Yale University Press
2018, 296 pp, $25.00
Last April, the San Francisco Board of Supervisors voted to name the main terminal at San Francisco International Airport after Harvey Milk, the gay rights martyr who was assassinated 40 years ago. The decision further (and literally) cements Milk’s legacy as the best-known LGBT activist in American history.
Yet the new biography of Milk by one of the world’s leading historians of LGBT life, Lillian Faderman, suggests that we don’t know him that well at all.
All heroes have feet of clay, of course, and Harvey (Faderman calls him by his first name, and so will I—it’s almost part of his persona) was no different. It’s no surprise that, as a third-generation American Jew from New York, Harvey was an irascible, temperamental guy who wouldn’t last long in the age of #metoo. And while his series of intergenerational relationships with increasingly needy young men may scandalize some straight readers, that’s also not so surprising (or unusual) in the gay community.
The most interesting section of the book is the first part, which covers the 45 years of Harvey’s life before his brief period of fame in San Francisco. It turns out that he was a lost soul for most of that time. After growing up in Brooklyn and graduating from the New York State College for Teachers in 1951 (Harvey was a regular at Hillel, pledged a Jewish fraternity and was an early Zionist activist), he wandered for years. Following a stint in the Navy, he lived in Los Angeles, in his parents’ house on Long Island, in Dallas, New York, Miami, New York again, Dallas again, New York a third time, San Francisco, L.A. again, and finally, in 1972, settled in San Francisco for good.
All along, Harvey dreamed of a life in the theater. He enjoyed a peripheral career in it, but it couldn’t sustain him and he returned, again and again, to jobs he didn’t like: teaching, sales, insurance, finance. Faderman makes a convincing case that even Harvey’s political career was a kind of theater for him, one at which he excelled.
Harvey had known he was gay since he was a teenager—he had hooked up with “opera queens” for sexual liaisons at the Met—and in the 1960s, while working on Wall Street, he lived a partly open gay life with a long-term partner. Surprisingly, however, he was barely aware of the 1969 Stonewall riots in New York City, which are widely credited as the beginning of the modern LGBT movement. On the contrary, he thought the radicals of the period were naïve.
Still, by 1972, swept up in the spirit of the times, he’d grown long hair and a scraggly beard, and made his way, like so many others, to San Francisco. Suddenly, he abandoned his establishment-liberal politics and became a rabble-rousing local activist, writing a newspaper column, organizing meetings and, in 1973, running for city supervisor, the equivalent of city council member.
He lost. Then in 1975, he lost again. In 1976, he lost a race for State Assembly. Even the gay political establishment ridiculed him. But Harvey persisted, and after San Francisco changed the Board of Supervisors from being elected by the entire city to representing specific districts in 1977, Harvey finally won.
The years 1977 and 1978 were pivotal for gay rights. In Florida, Anita Bryant was successfully rolling back a local gay rights ordinance by depicting gays as child molesters and sexual predators. In California, the issue was the Briggs Initiative, which sought to bar gays and lesbians from teaching in public schools. These and other anti-gay issues finally gave Harvey a chance to shine. He spoke eloquently and dramatically at the Board of Supervisors, on the streets and in front of any audience that would have him. He cannily built coalitions with unions, with African American leaders, even with Jim Jones’s Peoples Temple. The Briggs Initiative was defeated, making national news. Harvey was, for a brief shining moment, the most famous gay man in America.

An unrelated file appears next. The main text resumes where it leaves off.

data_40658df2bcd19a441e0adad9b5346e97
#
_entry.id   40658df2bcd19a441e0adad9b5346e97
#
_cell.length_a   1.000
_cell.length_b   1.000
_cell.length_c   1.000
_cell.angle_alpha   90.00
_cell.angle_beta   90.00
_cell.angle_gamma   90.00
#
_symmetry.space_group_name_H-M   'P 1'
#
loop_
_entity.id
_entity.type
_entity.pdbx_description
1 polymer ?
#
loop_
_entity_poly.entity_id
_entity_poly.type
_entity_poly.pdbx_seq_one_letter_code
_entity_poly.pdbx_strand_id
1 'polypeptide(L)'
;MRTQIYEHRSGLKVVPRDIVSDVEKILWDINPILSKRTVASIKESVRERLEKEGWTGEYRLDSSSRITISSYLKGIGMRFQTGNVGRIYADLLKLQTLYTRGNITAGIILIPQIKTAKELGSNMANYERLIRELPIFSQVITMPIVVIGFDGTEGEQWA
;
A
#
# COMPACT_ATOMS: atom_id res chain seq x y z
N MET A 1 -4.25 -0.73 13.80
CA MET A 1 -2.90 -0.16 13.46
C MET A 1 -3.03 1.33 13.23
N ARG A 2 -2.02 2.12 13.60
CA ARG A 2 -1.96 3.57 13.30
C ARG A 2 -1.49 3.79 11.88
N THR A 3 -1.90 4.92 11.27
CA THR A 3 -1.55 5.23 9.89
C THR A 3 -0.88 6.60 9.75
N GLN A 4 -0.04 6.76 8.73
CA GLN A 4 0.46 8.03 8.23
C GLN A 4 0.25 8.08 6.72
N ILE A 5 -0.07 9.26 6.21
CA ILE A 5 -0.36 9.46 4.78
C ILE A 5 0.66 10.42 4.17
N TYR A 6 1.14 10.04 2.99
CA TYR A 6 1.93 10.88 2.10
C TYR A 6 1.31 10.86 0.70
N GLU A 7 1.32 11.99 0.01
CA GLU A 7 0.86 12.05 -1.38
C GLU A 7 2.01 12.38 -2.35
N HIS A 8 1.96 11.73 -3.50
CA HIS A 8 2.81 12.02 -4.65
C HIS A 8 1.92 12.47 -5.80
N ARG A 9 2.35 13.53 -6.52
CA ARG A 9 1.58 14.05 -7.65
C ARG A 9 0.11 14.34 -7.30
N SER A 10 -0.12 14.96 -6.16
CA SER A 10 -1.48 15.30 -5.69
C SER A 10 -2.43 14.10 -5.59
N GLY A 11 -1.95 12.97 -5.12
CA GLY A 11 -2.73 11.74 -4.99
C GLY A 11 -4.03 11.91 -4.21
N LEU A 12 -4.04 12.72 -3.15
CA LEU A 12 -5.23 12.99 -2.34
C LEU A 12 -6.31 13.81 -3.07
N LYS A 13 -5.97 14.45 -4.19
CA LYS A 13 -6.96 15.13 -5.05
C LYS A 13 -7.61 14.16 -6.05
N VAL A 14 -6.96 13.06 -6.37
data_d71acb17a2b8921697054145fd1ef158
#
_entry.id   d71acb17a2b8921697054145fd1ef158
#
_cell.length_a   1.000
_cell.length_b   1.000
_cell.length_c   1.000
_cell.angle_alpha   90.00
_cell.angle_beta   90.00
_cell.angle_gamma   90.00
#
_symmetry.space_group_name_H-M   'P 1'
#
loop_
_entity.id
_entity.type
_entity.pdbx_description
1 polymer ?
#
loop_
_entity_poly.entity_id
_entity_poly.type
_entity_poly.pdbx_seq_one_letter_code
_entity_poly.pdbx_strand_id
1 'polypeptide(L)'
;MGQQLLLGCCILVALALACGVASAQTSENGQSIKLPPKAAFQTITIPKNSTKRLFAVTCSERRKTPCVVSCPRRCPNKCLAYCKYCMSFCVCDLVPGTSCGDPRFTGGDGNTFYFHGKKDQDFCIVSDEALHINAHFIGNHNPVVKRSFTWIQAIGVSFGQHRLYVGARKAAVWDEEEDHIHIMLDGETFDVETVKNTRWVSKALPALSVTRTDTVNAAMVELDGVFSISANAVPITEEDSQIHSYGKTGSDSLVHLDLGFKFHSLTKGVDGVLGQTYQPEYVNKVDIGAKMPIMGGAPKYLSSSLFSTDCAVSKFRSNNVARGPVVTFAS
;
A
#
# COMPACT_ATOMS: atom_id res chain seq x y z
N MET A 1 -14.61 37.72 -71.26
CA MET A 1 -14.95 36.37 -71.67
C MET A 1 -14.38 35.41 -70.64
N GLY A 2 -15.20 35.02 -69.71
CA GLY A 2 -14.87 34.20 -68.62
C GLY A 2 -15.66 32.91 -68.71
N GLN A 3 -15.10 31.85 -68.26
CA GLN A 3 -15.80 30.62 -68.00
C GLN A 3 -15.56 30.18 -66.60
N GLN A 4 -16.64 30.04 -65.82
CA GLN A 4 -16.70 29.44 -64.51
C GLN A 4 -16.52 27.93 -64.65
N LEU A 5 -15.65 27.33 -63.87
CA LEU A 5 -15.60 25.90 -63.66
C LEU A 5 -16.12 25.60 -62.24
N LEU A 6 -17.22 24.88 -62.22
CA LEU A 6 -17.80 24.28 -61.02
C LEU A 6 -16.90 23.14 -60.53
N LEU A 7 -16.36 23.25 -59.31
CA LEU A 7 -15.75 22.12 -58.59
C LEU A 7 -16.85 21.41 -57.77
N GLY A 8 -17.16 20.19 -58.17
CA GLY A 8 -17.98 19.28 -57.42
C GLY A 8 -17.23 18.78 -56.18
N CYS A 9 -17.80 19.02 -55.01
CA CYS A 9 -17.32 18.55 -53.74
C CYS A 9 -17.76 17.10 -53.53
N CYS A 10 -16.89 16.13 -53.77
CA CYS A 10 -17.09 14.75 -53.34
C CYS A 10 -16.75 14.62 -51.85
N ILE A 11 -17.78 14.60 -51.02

He was also outspokenly Jewish. Not religiously observant, but a cultural Jew through and through. As Faderman describes, the combination of marginality, anti-Semitism, the immigrant experience and some notion of Jewish prophetic values combined in Harvey, as in many of his generation’s peers, to propel him along the path of activism. He didn’t hesitate to invoke the Holocaust (again and again and again) as an example of what happens when hatred is allowed to prevail.
And then, in November 1978, he was murdered by a fellow city supervisor, Dan White. In fact, White’s motive was resentment at having been double-crossed in a political deal by Harvey and by Mayor George Moscone, not homophobia. But for the gay community, this was martyrdom, plain and simple. White, after all, was a conservative and a homophobe. He and Harvey had sparred openly and often. And now Harvey—who had once said, “if a bullet should enter my brain, let that bullet destroy every closet door”—was dead at age 48.
Faderman does a masterful job of narrating Harvey’s last day, slowing down the pace of the book to a minute-by-minute recap of that fateful morning. She also shows how quickly the legend of Harvey Milk (which culminated in the 2008 biopic Milk, nominated for eight Oscars) replaced the reality. Which, after all, happens to all martyrs—John F. Kennedy, for example, or even Dr. Martin Luther King, Jr. In death, these figures loom even larger than in life.
And yet even today, Harvey’s work is incomplete. Turns out, the Harvey Milk Terminal at SFO is a compromise: The original proposal was to name the entire airport after him. But conservatives objected. Decades after his death, Harvey Milk remains a shediker—a troublemaker—for his fans and foes alike.
Jay Michaelson is a non-denominational ordained rabbi and a journalist. He writes a weekly column for The Daily Beast and is the author of six books, including God vs. Gay? The Religious Case for Equality.